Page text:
CD4+ T-cells, primarily considered to play a supportive role in the anti-tumor immune response, have been seen to actively kill cancer cells in a mouse model of melanoma.
A recent study by a team at the Peter Doherty Institute for Infection and Immunity (Melbourne, Australia), has revealed new insights into the role of CD4+ T-cells in anti-cancer immunity, using mouse models of melanoma and a series of imaging experiments. These findings reveal that CD4+ T-cells are more potent than previously thought in the tumor microenvironment, promoting the potential of their therapeutic use in the fight against cancers.
Melanoma is the 17th most common cancer globally, with 150,000 people newly diagnosed with the condition in 2020. So far, it has proved partially susceptible to the expanding range of immunotherapeutic treatments that have been emergent in the last few decades. However, cell-based immunotherapies such as CAR-T, which currently struggle in the treatment of solid tumors, have yet to be approved for the treatment of melanoma.
For decades, CD4+ T-cells were seen to have a primarily supportive role in the immune response to cancer, priming CD8+ T cells that would take the more active role in attacking cancer cells. However recent clinical studies have suggested that they may play a more important role in the immune response to cancer than initially thought.
In this interview, we talk to Cristina Puig-Saus (University of California, Los Angeles, CA, USA) about her work developing T-cell therapies for melanoma.
To identify how active these cells are in the anti-tumor response, the team conducted a series of experiments in mouse models of melanoma, inoculating mice with melanoma cells engineered to express mCherry alongside a variety of different modifications. These models were then challenged with CD4+ T-cells engineered to express green fluorescent protein (GFP). Mice were anesthetized and subsequently operated on to expose the site inoculated with melanoma cells. Lastly, intravital two-photon microscopy was used to image the action of the CD4+ T-cells in real time, in vivo.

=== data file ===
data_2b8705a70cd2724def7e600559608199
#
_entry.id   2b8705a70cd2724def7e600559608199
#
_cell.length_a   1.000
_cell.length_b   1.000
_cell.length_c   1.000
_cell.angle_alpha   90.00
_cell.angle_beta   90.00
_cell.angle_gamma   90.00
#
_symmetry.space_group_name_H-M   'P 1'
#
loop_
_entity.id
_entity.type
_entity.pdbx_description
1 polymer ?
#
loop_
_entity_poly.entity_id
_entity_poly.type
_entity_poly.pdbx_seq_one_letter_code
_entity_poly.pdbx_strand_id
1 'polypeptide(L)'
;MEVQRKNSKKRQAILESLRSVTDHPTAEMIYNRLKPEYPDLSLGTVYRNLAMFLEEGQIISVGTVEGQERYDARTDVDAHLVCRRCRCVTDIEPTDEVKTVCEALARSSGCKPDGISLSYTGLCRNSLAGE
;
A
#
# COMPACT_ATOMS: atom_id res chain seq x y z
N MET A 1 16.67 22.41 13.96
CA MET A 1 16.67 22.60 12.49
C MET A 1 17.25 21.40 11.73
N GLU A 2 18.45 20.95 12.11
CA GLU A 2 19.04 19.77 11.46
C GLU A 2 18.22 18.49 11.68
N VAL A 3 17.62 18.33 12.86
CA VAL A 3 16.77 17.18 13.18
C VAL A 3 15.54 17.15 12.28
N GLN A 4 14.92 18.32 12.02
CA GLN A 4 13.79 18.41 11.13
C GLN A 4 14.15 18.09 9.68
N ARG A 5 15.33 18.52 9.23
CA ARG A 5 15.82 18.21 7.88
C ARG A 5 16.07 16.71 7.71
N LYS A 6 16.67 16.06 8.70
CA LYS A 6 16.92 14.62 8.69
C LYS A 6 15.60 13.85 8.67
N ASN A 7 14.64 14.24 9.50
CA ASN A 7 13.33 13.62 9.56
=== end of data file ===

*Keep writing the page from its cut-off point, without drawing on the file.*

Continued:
Using this approach in a series of different studies, the team identified that the CD4+ T-cells both infiltrated and attacked the cancer cells in the tumor microenvironment, suppressing and in some cases eradicating tumors, even when no other lymphocytes were present. Further in vitro and in vivo experiments revealed that the cells targeted cancer through several different pathways, including the tumor necrosis factor–α and Fas ligand pathways as well as by producing IFN-γ, which impacts cancer cells directly and stimulates the production of nitric oxide in myeloid cells, further damaging the tumor.
Commenting on the impact of these results senior author Thomas Gebhardt explained that, “while CD4+ T cells are often viewed as accessory cells regulating the function of other immune cells, our work shows they can work effectively on their own. Therefore, harnessing their potential therapeutically holds great promise for the development and improvement of current cancer immunotherapies.”
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